Project benefits should be evaluated with the financial representative early on. In this company, a Green Belt project in its second month of implementation was put on hold by the Champion when it was discovered that the financial savings impact amounted to less than $1,000 per year. This could have been avoided if the project ideas were assessed by the financial representative before they were presented and discussed during the workshop.
While Champions can be motivated somewhat by the quantity of project ideas brought to the workshop, they also must be mindful of the quality of the ideas. Some project ideas, while valid, might not be best addressed using Lean Six Sigma. These could include projects to install new equipment, start a new operation or implement a new information technology system. The more appropriate approach to run these projects could be a standard project management approach. Hence, the Master Black Belt should play a key role in advising the Champion on the use of the appropriate opportunity improvement method (Figure 3).
Wrong Use of Prioritized Project List
At the end of a workshop for the Sales and Marketing division, instead of assigning the top project ideas to the Black Belts for executing projects, the functional managers involved were more concerned with assigning their project ideas to their own subordinates. Consequently there were limited project ideas that could be assigned to the Black Belts. Champions should put priority on deploying prioritized project ideas to the Black Belts, who are full-time resources in the Lean Six Sigma initiative. Allowing a list of prioritized projects to be used by the functional managers to pursue their own objectives of developing their subordinates should not be cordoned.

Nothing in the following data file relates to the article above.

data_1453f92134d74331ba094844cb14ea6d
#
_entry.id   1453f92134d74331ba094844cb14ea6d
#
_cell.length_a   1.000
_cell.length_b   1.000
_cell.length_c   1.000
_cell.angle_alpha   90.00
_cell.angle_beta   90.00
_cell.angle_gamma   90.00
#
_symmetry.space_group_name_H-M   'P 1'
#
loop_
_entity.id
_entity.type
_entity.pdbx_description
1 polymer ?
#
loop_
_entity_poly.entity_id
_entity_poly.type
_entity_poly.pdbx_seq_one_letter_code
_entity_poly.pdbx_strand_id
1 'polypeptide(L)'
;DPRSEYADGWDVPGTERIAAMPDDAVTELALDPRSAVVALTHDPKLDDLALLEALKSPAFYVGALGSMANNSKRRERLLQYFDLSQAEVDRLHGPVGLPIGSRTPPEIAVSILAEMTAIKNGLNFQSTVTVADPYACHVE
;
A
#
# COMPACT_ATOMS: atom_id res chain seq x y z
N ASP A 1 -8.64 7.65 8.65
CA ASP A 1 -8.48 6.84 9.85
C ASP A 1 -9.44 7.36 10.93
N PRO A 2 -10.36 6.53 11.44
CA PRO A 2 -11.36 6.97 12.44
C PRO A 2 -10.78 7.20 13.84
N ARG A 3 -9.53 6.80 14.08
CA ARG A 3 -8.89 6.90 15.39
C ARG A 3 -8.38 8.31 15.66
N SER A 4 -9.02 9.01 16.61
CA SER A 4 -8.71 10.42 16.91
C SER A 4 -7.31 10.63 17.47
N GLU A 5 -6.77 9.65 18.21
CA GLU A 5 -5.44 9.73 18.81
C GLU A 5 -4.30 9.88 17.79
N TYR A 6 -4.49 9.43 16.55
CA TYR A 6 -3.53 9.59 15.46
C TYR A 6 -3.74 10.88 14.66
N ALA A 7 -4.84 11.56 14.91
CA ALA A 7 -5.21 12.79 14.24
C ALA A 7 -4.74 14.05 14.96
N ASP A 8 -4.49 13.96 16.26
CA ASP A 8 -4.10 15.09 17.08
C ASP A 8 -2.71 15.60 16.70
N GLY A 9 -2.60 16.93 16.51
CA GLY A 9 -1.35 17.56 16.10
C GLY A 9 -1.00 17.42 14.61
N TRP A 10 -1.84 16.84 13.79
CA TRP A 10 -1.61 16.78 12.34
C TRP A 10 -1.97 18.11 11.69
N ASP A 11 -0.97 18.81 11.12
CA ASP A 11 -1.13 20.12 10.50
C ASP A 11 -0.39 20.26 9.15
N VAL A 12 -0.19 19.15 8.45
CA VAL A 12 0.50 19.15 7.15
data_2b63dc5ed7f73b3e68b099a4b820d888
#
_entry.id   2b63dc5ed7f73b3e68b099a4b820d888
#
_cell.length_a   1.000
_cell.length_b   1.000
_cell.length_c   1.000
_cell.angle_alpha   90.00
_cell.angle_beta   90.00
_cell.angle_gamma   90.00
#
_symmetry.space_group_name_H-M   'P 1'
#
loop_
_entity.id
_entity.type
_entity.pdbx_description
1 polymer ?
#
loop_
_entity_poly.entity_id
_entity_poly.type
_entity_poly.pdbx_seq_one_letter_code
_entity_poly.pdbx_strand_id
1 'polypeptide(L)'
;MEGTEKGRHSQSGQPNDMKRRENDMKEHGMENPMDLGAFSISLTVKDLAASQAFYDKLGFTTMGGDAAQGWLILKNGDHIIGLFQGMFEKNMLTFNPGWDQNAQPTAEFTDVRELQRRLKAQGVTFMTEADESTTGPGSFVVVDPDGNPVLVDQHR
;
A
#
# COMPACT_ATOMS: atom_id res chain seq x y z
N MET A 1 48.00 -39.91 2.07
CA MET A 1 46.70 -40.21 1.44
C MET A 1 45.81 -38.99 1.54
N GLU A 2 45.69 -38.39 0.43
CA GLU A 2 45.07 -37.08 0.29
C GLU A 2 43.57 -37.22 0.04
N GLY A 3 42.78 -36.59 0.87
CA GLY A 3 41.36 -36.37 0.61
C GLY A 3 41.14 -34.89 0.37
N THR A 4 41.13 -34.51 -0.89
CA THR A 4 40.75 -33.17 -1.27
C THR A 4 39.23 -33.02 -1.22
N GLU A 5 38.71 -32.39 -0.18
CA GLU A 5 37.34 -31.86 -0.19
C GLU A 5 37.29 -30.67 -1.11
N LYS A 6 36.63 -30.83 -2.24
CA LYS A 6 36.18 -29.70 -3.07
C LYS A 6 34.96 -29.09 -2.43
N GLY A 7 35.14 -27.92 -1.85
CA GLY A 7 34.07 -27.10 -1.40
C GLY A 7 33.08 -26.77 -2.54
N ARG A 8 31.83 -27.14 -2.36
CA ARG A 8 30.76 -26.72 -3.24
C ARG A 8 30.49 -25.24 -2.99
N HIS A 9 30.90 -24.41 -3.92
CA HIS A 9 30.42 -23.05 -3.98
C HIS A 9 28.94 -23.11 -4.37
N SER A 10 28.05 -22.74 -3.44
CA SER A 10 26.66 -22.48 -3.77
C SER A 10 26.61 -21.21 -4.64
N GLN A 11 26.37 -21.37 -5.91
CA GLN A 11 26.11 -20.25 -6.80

Critical Success Factors
Avoiding the pitfalls is not an end in itself. More important, the Champion working with the Master Black Belt or deployment leader needs to identify the critical success factors:
- Active participation by the Champion – Without this, the project selection process can be easily undermined.
- Formulation and communication of the organization’s strategic objectives – Without establishing priorities, practitioners run the risk of defining projects with a limited scope of effectiveness to the organization. In addition, having such strategic objectives but not being able to articulate their importance gives the team only a limited functional perspective.
- Management by fact – Having a culture of speaking by data is important to support the workshop process objectively and systematically. Also, the functional managers and prospective project sponsors should be trained in the understanding and application of Lean Six Sigma. While it is not necessary to train them based on the same curriculum as Black Belts or Green Belts, they should be equipped with clear concepts to define and scope appropriate projects.
Reaching Optimal Outcome
The project selection workshop provides a systematic, structured approach to establish appropriate Lean Six Sigma project ideas to be deployed to Belts. However, there are numerous pitfalls to avoid as well as critical success factors practitioners have to consider in order to ensure that the workshop results in the optimal outcome.